pentazocine

Pronunciation

Generic Name: pentazocine (pen TAZ oh seen)
Brand Name: Talwin Lactate, Talwin

What is pentazocine?

Pentazocine is an opioid pain medication. An opioid is sometimes called a narcotic.

Pentazocine is used to treat moderate to severe pain. It is also used as part of anesthesia for surgery.

Pentazocine may also be used for purposes not listed in this medication guide.

What is the most important information I should know about pentazocine?

Follow all directions on your medicine label and package. Tell each of your healthcare providers about all your medical conditions, allergies, and all medicines you use.

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What should I discuss with my health care provider before using pentazocine?

You should not use pentazocine if you are allergic to it.

To make sure pentazocine is safe for you, tell your doctor if you have:

  • any type of breathing problem or lung disease;

  • asthma or sulfite allergy;

  • a history of head injury, brain tumor, or mental illness;

  • a history of alcoholism or drug addiction (pentazocine may be habit-forming);

  • a seizure disorder;

  • high blood pressure, heart disease, history of recent heart attack;

  • liver or kidney disease; or

  • gallbladder disease.

This medicine is more likely to cause breathing problems in older adults and people who are severely ill, malnourished, or otherwise debilitated.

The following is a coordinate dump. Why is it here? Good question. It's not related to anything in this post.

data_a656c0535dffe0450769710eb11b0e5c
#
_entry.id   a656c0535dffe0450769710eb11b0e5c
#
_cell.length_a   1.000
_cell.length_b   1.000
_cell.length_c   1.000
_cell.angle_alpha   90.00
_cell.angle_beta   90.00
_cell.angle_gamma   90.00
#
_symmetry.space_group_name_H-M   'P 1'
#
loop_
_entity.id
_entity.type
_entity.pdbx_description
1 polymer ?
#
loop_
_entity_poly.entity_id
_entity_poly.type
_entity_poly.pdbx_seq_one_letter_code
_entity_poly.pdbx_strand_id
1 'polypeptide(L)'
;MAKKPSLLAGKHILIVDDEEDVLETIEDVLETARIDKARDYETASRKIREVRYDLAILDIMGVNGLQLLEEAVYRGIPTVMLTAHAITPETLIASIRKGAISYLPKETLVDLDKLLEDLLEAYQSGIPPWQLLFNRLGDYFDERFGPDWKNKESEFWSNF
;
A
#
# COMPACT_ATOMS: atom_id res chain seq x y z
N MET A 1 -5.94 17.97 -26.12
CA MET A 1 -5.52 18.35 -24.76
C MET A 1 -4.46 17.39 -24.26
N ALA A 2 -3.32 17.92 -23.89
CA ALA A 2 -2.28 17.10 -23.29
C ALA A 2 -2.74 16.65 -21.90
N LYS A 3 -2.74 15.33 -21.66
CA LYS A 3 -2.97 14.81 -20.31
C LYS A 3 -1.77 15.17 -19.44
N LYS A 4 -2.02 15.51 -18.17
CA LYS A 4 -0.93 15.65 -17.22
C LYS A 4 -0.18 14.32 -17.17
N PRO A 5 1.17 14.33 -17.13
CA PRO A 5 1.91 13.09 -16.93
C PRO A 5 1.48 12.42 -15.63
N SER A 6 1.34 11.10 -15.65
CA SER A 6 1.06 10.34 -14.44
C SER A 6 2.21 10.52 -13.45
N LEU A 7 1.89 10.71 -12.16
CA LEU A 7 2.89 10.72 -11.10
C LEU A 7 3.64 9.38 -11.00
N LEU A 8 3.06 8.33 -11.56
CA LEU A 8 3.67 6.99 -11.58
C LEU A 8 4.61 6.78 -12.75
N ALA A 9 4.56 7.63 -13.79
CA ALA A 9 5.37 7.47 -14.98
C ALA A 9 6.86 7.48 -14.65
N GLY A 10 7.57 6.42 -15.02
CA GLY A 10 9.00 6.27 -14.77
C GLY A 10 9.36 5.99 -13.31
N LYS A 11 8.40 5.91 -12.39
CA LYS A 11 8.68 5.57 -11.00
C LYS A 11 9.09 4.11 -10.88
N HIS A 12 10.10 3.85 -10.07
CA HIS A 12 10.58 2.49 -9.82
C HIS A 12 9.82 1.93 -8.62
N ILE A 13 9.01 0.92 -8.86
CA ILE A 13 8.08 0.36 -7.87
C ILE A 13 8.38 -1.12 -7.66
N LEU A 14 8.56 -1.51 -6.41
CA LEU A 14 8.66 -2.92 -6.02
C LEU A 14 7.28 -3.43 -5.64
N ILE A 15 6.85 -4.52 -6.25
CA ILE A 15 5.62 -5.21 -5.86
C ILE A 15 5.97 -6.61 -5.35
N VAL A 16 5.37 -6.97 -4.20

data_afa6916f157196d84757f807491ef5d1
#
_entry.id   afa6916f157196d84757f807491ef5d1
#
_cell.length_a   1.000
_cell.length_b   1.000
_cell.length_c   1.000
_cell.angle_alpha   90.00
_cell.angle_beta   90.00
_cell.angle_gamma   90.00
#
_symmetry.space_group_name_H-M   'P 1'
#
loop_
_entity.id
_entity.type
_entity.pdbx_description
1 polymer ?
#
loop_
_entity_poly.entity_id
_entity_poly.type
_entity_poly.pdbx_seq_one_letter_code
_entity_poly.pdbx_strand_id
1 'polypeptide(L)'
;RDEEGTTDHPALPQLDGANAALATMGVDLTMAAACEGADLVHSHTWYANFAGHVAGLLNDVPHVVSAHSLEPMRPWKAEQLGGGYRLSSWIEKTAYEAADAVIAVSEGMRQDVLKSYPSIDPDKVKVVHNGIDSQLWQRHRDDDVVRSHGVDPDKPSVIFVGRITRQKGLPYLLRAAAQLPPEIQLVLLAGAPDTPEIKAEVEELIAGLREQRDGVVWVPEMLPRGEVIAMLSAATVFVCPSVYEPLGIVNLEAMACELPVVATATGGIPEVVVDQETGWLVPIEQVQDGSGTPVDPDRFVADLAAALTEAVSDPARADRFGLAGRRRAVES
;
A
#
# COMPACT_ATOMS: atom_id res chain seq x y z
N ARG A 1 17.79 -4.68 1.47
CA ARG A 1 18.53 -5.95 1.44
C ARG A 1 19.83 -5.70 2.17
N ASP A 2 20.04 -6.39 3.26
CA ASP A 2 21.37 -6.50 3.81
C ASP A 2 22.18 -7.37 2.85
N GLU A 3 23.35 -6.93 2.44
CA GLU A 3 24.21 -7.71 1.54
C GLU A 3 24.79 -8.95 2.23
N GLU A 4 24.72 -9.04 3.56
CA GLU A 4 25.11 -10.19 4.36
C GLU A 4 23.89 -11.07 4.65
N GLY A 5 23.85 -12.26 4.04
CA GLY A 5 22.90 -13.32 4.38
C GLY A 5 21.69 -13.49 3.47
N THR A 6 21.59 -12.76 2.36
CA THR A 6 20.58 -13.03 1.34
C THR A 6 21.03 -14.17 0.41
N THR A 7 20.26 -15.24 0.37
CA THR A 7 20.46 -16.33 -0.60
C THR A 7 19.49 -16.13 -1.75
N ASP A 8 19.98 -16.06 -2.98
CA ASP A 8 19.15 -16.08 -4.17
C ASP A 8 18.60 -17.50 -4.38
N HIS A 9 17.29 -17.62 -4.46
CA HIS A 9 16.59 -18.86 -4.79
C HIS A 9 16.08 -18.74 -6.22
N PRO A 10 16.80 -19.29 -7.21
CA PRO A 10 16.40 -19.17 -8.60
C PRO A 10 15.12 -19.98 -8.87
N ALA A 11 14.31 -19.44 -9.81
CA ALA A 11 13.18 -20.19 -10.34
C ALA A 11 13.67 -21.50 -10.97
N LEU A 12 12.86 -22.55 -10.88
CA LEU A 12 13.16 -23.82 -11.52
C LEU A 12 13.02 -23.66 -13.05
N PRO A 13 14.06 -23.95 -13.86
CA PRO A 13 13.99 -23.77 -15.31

FDA pregnancy category C. It is not known whether pentazocine will harm an unborn baby. Tell your doctor if you are pregnant or plan to become pregnant while using this medication.

It is not known whether pentazocine passes into breast milk or if it could harm a nursing baby. Tell your doctor if you are breast-feeding a baby.

Serious side effects may be more likely in older adults and those who are ill or debilitated.

How is pentazocine given?

Pentazocine is injected under the skin or into a muscle, or into a vein through an IV. A healthcare provider will give you this injection.

This medicine is usually given as a single dose.

You may have unpleasant withdrawal symptoms if you stop using pentazocine suddenly after long-term use. If you receive more than a single dose, ask your doctor how to avoid withdrawal symptoms when you stop using pentazocine.

What happens if I miss a dose?

Since pentazocine is used when needed and given by a healthcare professional, you are not likely to miss a dose.

What happens if I overdose?

Since this medication is given by a healthcare professional in a medical setting, an overdose is unlikely to occur.

What should I avoid while using pentazocine?

Do not drink alcohol. Dangerous side effects or death can occur when alcohol is combined with pentazocine.

Pentazocine may impair your thinking or reactions. Avoid driving or operating machinery until you know how this medicine will affect you. Dizziness or severe drowsiness can cause falls or other accidents.

Pentazocine side effects

Get emergency medical help if you have any of these signs of an allergic reaction: hives; difficult breathing; swelling of your face, lips, tongue, or throat.

Call your doctor at once if you have:

  • pain, burning, irritation, or skin changes where the injection was given;

  • confusion, hallucinations;

  • weak or shallow breathing;

  • painful or difficult urination; or

  • a light-headed feeling, like you might pass out.

Common side effects may include:

  • headache, dizziness, drowsiness;

  • anxiety, feelings of extreme happiness;

  • constipation; or

  • dry mouth, blurred vision, ringing in your ears.

This is not a complete list of side effects and others may occur. Call your doctor for medical advice about side effects. You may report side effects to FDA at 1-800-FDA-1088.